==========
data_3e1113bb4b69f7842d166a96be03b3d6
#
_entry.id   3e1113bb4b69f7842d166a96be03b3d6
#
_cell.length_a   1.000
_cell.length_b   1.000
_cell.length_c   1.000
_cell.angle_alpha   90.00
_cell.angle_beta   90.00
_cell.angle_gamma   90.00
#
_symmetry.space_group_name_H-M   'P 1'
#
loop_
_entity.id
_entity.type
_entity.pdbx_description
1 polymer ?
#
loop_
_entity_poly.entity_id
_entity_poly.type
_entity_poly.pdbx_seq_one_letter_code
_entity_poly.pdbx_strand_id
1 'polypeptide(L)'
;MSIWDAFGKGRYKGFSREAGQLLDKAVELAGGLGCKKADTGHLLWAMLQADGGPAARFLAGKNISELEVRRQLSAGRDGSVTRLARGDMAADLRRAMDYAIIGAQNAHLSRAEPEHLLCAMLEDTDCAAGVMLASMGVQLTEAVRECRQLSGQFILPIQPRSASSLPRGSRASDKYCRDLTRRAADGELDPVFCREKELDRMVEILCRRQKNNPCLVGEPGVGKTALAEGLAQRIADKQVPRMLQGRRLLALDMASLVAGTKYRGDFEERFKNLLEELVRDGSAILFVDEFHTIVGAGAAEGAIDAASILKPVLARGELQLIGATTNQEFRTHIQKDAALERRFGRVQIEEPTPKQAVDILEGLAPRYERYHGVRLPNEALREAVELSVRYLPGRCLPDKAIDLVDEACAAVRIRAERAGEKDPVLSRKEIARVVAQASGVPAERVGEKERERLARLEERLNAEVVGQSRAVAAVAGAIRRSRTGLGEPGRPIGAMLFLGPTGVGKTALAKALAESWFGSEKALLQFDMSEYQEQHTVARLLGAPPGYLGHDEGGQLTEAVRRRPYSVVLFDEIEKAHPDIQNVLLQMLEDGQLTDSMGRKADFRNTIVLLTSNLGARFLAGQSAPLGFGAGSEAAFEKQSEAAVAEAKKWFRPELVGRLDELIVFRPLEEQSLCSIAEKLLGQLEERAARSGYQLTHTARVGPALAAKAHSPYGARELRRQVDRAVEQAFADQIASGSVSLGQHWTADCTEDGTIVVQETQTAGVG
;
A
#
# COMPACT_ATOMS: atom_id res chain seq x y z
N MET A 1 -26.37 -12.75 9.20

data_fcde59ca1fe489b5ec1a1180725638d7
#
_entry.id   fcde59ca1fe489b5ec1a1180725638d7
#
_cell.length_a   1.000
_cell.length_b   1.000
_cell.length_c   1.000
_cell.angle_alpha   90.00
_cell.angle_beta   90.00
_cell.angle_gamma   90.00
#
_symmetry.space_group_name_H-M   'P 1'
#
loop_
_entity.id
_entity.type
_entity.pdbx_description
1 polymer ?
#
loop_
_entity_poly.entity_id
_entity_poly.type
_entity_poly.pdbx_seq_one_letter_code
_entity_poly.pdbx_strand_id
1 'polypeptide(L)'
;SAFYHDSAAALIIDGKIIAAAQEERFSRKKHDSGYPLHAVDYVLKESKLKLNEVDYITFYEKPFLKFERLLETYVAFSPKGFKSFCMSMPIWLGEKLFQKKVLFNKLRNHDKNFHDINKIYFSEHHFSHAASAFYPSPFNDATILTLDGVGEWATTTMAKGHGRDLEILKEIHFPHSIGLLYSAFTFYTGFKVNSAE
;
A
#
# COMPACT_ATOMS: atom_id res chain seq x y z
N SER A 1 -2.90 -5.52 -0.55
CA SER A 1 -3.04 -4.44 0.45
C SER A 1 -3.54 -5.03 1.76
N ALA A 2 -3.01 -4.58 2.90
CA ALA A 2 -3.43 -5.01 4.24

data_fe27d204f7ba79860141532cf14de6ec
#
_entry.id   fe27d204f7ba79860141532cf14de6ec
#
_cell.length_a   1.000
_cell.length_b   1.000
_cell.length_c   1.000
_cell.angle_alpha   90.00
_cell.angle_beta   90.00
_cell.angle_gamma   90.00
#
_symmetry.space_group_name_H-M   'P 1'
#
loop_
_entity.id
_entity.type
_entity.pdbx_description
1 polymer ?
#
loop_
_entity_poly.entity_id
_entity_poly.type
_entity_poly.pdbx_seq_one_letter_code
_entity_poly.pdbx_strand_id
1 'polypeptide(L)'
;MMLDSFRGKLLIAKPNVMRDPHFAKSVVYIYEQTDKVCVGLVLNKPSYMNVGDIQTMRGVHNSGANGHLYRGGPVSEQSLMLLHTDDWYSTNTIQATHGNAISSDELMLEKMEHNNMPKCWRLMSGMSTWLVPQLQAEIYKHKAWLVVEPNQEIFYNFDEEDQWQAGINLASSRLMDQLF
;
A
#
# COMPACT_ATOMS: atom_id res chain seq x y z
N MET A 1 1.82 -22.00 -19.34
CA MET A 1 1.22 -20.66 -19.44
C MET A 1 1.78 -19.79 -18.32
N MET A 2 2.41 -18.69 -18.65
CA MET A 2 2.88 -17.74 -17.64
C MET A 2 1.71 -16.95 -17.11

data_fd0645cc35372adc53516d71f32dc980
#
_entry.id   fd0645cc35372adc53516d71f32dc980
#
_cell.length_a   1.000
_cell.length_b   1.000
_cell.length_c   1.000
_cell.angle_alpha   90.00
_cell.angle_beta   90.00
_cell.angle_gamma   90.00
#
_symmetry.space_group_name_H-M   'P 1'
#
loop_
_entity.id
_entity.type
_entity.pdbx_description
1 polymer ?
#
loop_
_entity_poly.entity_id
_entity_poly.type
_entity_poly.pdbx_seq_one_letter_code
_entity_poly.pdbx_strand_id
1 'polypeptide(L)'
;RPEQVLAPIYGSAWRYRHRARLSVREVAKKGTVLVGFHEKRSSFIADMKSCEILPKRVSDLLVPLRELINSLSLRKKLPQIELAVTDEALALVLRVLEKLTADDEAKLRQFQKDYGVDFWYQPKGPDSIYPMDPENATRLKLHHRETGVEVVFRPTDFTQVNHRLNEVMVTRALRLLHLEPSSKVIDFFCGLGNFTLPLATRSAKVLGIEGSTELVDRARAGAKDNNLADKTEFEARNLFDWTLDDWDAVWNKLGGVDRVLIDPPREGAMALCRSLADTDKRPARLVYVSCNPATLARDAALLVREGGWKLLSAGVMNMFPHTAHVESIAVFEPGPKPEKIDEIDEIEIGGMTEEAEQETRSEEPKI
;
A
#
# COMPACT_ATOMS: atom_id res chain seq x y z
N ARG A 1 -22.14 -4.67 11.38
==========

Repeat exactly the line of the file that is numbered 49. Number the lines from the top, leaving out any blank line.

1 polymer ?